The Onkochishinsho (温故知新書?, "Book of Reviewing the Old and Knowing the New") was the first Japanese dictionary to collate words in the now standard gojūon order. This Muromachi Period dictionary's title uses a Classical Chinese four-character idiom from the Lunyu:
|“||Reviewing what you have learned and learning anew, you are fit to be a teacher.
溫故而知新，可以為師矣。 – Confucius
The preface to the Onkochishinsho is dated 1484 (Bunmei era), and gives the compiler's name as Ōtomo Hirokimi (大伴広公). It notes this little-known lexicographer was a Shajinshi (社神司 "Earth God Official") in Shiragi (新羅 "ancient Korean kingdom of Silla"). Kaneko (1997:47) reads this fourth character as an honorific (公 "duke; lord") and identifies him as Ōtomo Taihiro 大伴泰広.
When Ōtomo chose to collate the Onkochishinsho in the 10 by 5 grid gojūon "fifty sounds" order (a-i-u-e-o), he went against centuries of Japanese dictionary tradition using the poetic iroha order (i-ro-ha-ni-ho). For example, the circa 1469 CE Setsuyōshū predecessor collates words primarily in iroha order, and secondarily under semantic headings.
The Onkochishinsho enters about 13,000 words, collated first by gojūon and then by 12 subject classifications (mon 門), shown below.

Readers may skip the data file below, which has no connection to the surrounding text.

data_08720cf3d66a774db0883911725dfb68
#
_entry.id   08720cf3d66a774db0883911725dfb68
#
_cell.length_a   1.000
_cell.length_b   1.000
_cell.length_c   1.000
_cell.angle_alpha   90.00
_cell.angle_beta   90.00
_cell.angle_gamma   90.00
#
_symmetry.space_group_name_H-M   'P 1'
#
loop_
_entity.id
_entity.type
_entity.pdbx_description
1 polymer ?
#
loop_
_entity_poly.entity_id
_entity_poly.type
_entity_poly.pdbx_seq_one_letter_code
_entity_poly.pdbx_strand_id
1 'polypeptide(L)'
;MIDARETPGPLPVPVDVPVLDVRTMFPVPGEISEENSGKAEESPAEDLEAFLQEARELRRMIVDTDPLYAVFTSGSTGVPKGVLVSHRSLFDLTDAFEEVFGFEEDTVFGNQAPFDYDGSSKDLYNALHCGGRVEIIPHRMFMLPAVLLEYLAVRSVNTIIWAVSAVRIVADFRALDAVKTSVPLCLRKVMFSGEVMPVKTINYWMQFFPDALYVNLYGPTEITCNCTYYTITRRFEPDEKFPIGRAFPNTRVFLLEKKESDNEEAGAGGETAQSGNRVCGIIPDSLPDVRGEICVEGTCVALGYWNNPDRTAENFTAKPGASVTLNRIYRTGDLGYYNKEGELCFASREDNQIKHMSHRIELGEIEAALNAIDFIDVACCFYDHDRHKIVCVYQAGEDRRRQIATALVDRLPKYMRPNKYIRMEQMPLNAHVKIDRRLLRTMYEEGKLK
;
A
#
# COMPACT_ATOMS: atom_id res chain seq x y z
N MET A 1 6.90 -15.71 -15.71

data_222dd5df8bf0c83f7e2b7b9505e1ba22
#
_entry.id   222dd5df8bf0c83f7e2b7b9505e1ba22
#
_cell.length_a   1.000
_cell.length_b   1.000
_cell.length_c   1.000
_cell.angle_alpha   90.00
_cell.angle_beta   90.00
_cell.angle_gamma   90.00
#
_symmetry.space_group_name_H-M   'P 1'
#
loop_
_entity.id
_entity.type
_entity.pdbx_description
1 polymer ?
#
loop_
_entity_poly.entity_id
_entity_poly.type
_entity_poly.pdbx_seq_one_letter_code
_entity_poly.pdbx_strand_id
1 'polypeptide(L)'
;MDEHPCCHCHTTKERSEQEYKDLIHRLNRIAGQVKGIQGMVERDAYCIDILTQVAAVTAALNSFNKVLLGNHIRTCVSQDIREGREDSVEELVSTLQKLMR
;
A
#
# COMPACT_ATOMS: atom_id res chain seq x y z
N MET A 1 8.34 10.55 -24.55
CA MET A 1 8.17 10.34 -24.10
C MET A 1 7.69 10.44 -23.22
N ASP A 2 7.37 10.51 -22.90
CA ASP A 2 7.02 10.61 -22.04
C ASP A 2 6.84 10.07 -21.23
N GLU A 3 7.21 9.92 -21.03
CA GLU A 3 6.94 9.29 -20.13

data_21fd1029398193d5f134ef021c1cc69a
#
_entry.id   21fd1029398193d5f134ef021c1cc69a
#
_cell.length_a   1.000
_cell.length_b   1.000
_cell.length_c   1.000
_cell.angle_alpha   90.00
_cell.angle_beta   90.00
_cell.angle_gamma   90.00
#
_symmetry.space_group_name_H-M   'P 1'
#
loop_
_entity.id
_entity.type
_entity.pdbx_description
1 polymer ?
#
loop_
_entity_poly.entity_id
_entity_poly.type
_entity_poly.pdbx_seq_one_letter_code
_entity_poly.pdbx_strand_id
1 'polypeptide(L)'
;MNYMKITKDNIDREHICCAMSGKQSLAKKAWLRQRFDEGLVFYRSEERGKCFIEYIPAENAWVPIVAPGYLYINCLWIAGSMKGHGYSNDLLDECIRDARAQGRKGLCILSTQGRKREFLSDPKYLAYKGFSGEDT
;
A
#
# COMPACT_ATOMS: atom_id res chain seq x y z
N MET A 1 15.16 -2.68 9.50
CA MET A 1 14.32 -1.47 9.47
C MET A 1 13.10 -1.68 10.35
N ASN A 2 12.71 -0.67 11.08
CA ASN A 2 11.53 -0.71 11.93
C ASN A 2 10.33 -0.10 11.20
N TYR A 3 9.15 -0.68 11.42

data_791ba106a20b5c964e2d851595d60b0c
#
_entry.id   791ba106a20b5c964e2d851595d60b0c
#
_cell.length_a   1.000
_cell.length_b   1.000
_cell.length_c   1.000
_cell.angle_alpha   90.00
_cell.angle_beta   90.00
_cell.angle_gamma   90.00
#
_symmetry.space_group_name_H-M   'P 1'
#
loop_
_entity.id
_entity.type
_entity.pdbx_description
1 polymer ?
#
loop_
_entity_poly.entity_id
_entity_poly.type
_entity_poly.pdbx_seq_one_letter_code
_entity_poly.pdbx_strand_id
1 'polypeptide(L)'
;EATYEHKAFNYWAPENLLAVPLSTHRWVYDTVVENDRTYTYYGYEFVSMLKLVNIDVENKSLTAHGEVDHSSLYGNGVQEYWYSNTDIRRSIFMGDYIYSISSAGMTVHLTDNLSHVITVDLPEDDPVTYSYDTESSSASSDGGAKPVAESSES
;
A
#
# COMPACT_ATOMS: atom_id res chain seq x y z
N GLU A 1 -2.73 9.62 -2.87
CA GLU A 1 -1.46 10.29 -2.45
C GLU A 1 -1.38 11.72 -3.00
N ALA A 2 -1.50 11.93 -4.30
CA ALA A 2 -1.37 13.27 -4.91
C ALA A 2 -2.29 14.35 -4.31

|1||Kenkon||乾坤||Heaven and Earth|
|5||Taigei||態芸||Art and Form|
|7||Shokufuku||食服||Food and Clothing|
|10||Sūryō||数量||Weights and Measures|
The Onkochishinsho preface credits these 12 categories to the 1341–1346 CE Kaizō ryakuin (海蔵略韻 "Outline of Rimes [prepared at] Kaizō [Temple]"), compiled by the Rinzai Zen priest and scholar Kokan Shiren. However, since the received Kaizō ryakuin edition has 14 mon headings, Bailey (1960:47) concludes either it originally had 12, or the preface means Kokan's earlier 1306–1307 CE Jubun inryaku (聚分韻略 "Rime Outline, Classified and Explained") that has these same 12 headings. Both of Kokan's Sino-Japanese dictionaries were primarily collated by 106 Chinese rime table categories, and secondarily by subject headings. While continuing the Muromachi dictionary tradition of semantic categories for secondary ordering, like the Jubun inryaku and Setsuyōshū; the Onkochishinsho principally collated word entries with well-known Japanese gojūon instead of iroha ordering or arcane Chinese rimes.
Although many Japanese dictionaries published after the Onkochishinsho continued to use bookish iroha instead of user-friendly gojūon order, it eventually became the dominant lexicographic arrangement.
- Confucius Institute at Texas A&M University Confucious FAQ -Confucius Quotes
- Bailey, Don Clifford. (1960). "Early Japanese Lexicography". Monumenta Nipponica 16:1–52.
- Kaneko Akira 金子彰. (1996). "温故知新書 (Onkochishinsho)." In Nihon jisho jiten 日本辞書辞典 (The Encyclopedia of Dictionaries Published in Japan), Okimori Takuya 沖森卓也, et al., eds., p. 47. Tokyo: Ōfū. ISBN 4-273-02890-5